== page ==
To say that brothers Peter and Jay Bakken are busy is an understatement. Peter spoke with Farm Industry News in late July just as he was getting back from an agricultural trip to Colombia with the United Soybean Board. And he also mentioned his brother Jay is on the Minnesota Beef Council.

“As we have more things to deal with, and we’ve got more and more people that don’t understand agriculture, it becomes important to have farmer leaders in a capacity that they can get the factual information out there,” said Bakken.

The trip made an impact on Bakken because of the perspective he gained on how seed from the U.S. and other countries is important in supporting farmers in smaller communities like the ones he saw in Colombia.

The Bakkens have a diversified operation, where everything they grow except for soybeans is fed through their beef feed lot and a beef cow-calf operation. And they seem optimistic about this year’s corn and soybean crop despite late planting.

“In our operation, we put up a lot of high-moisture corn, so in that respect, we do fairly well in dealing with years that we have wet corn. This year, planting was late. It just seemed like winter would never end,’ said Bakken.

Aside from his frustration with late planting, Bakken was excited to talk about a new technology he adopted in his tractor for planting.

“In the middle of corn planting this year, we got autosteer in the planting tractor. From the outside looking in and not having it, I thought ‘Why in the world can’t you steer straight enough to plant?’ But all it takes is one or two extra rows in a field for a few years and you’ve got the thing paid for,” he said. “As far as hours in a day and the efficiency with which you have to work, it was really an eye opener for me.”

Bakken said the biggest challenge he faced this year was dealing with his livestock.

“Calving was just a nightmare, but we got through that and we got planted. We do quite a bit of corn on corn here and so far, my corn on corn this year actually is probably the better looking crop that I’ve had,” he said.

For his alfalfa crop, Bakken tells a different story.

“We lost probably 70% of our alfalfa due to winterkill. So that’s going to be a challenge for us this year as far as coming up with the forage,” he said. One alternative he has switched to recently is grinding baled corn stalks for feed, which he will likely rely upon this fall.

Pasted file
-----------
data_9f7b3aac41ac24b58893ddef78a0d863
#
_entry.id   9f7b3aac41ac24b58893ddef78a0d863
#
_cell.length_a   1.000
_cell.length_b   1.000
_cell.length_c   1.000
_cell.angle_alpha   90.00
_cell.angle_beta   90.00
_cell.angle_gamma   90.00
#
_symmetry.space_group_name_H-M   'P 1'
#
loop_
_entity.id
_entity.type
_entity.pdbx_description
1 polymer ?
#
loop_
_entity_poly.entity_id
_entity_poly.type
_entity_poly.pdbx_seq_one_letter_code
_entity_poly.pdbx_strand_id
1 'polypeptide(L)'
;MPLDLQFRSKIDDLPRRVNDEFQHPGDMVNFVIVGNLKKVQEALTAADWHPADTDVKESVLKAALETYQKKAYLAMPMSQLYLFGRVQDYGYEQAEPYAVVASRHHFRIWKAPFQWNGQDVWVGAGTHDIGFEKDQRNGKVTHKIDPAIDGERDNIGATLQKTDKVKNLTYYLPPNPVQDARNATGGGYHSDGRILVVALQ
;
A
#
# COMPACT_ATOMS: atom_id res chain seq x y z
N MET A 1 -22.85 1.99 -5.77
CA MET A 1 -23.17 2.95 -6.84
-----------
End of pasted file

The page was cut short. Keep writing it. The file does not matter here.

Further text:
Another big change for Bakken this year was in refining his fertility management.  

“One thing that we did do this year that wasn’t terribly expensive was we went to a vertical beater spreader, and basically it reduced your particle sizes,” he said. Bakken noted that the switch from a horizontal to vertical beater, he was able to cover more ground with the right amount of nutrients in just one pass.

When harvest time comes around, Bakken will use a neighbor’s combine through a cooperative program he’s been involved with for over 25 years.

“We don’t have to own a combine, and he trades the combine in every couple years, so we’ve got the latest technology in the combine,” said Bakken. “Especially when you consider what a new combine costs and the acres you need to get over, it’s one of those things that works out well for both parties.“


Looking down the road at investments he might make in new technology, Bakken mentions row control as a possible next step.

“With our contour farming, you come into point rows. My planter just has a manual half width disconnect, and one year that wasn’t working and boy, you want to see a yield hit and overplanting is awful,” said Bakken. “So that [row control] really has some value to me. You can physically see what the payback is on that by sheer yield.”

Bakken says he’s also been tinkering a little bit with sidedressing his corn on corn, but the verdict is still out on that. He may consider adjustments to his planter in the future, though.

“If I were to do anything with my corn planter, I would probably put starter fertilizer on it. I like the way that corn looks when it’s got starter fertilizer on it coming out of the ground,” he said.